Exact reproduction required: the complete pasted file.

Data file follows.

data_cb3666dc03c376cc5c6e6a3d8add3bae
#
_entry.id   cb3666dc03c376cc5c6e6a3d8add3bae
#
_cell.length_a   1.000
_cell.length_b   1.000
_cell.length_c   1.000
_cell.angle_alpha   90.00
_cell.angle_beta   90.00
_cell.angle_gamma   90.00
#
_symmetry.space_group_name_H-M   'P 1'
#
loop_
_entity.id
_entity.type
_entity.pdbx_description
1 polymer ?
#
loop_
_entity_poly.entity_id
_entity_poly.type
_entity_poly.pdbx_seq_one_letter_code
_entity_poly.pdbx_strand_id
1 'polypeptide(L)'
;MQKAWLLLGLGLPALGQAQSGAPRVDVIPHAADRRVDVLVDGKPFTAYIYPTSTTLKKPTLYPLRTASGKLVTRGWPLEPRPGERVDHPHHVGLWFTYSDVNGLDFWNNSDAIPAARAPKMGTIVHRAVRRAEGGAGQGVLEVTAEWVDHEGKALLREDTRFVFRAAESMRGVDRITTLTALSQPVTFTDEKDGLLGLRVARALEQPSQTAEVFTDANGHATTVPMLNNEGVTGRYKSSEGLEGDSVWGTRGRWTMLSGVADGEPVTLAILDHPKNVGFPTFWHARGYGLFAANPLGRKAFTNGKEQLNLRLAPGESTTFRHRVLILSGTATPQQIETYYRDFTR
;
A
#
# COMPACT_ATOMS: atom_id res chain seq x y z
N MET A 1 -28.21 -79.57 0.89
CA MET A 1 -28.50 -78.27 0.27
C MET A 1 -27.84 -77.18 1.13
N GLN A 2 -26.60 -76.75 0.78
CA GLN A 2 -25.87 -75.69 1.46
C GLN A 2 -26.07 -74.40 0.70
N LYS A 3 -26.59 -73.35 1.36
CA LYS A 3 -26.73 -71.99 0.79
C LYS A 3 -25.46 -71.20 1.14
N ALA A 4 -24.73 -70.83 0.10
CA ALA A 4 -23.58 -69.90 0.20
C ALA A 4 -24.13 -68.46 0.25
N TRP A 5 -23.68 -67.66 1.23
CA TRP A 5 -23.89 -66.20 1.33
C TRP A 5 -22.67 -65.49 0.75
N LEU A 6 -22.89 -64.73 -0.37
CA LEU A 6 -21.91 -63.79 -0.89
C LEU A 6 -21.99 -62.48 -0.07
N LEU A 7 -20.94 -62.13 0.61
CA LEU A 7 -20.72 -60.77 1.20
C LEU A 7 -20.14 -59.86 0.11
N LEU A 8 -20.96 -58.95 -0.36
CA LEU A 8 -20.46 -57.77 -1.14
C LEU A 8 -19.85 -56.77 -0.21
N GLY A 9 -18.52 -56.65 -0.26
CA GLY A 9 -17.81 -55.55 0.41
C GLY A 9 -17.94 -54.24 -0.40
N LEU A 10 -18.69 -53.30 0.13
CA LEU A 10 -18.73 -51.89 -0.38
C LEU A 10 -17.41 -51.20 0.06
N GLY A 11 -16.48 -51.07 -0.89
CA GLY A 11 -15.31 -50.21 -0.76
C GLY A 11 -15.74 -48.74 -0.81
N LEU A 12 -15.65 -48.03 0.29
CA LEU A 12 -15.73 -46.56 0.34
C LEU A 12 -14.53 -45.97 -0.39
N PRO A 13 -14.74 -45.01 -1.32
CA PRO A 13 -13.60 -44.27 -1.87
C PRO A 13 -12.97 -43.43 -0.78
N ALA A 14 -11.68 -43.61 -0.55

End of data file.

data_cb3666dc03c376cc5c6e6a3d8add3bae
#
_entry.id   cb3666dc03c376cc5c6e6a3d8add3bae
#
_cell.length_a   1.000
_cell.length_b   1.000
_cell.length_c   1.000
_cell.angle_alpha   90.00
_cell.angle_beta   90.00
_cell.angle_gamma   90.00
#
_symmetry.space_group_name_H-M   'P 1'
#
loop_
_entity.id
_entity.type
_entity.pdbx_description
1 polymer ?
#
loop_
_entity_poly.entity_id
_entity_poly.type
_entity_poly.pdbx_seq_one_letter_code
_entity_poly.pdbx_strand_id
1 'polypeptide(L)'
;MQKAWLLLGLGLPALGQAQSGAPRVDVIPHAADRRVDVLVDGKPFTAYIYPTSTTLKKPTLYPLRTASGKLVTRGWPLEPRPGERVDHPHHVGLWFTYSDVNGLDFWNNSDAIPAARAPKMGTIVHRAVRRAEGGAGQGVLEVTAEWVDHEGKALLREDTRFVFRAAESMRGVDRITTLTALSQPVTFTDEKDGLLGLRVARALEQPSQTAEVFTDANGHATTVPMLNNEGVTGRYKSSEGLEGDSVWGTRGRWTMLSGVADGEPVTLAILDHPKNVGFPTFWHARGYGLFAANPLGRKAFTNGKEQLNLRLAPGESTTFRHRVLILSGTATPQQIETYYRDFTR
;
A
#
# COMPACT_ATOMS: atom_id res chain seq x y z
N MET A 1 -28.21 -79.57 0.89
CA MET A 1 -28.50 -78.27 0.27
C MET A 1 -27.84 -77.18 1.13
N GLN A 2 -26.60 -76.75 0.78
CA GLN A 2 -25.87 -75.69 1.46
C GLN A 2 -26.07 -74.40 0.70
N LYS A 3 -26.59 -73.35 1.36
CA LYS A 3 -26.73 -71.99 0.79
C LYS A 3 -25.46 -71.20 1.14
N ALA A 4 -24.73 -70.83 0.10
CA ALA A 4 -23.58 -69.90 0.20
C ALA A 4 -24.13 -68.46 0.25
N TRP A 5 -23.68 -67.66 1.23
CA TRP A 5 -23.89 -66.20 1.33
C TRP A 5 -22.67 -65.49 0.75
N LEU A 6 -22.89 -64.73 -0.37
CA LEU A 6 -21.91 -63.79 -0.89
C LEU A 6 -21.99 -62.48 -0.07
N LEU A 7 -20.94 -62.13 0.61
CA LEU A 7 -20.72 -60.77 1.20
C LEU A 7 -20.14 -59.86 0.11
N LEU A 8 -20.96 -58.95 -0.36
CA LEU A 8 -20.46 -57.77 -1.14
C LEU A 8 -19.85 -56.77 -0.21
N GLY A 9 -18.52 -56.65 -0.26
CA GLY A 9 -17.81 -55.55 0.41
C GLY A 9 -17.94 -54.24 -0.40
N LEU A 10 -18.69 -53.30 0.13
CA LEU A 10 -18.73 -51.89 -0.38
C LEU A 10 -17.41 -51.20 0.06
N GLY A 11 -16.48 -51.07 -0.89
CA GLY A 11 -15.31 -50.21 -0.76
C GLY A 11 -15.74 -48.74 -0.81
N LEU A 12 -15.65 -48.03 0.29
CA LEU A 12 -15.73 -46.56 0.34
C LEU A 12 -14.53 -45.97 -0.39
N PRO A 13 -14.74 -45.01 -1.32
CA PRO A 13 -13.60 -44.27 -1.87
C PRO A 13 -12.97 -43.43 -0.78
N ALA A 14 -11.68 -43.61 -0.55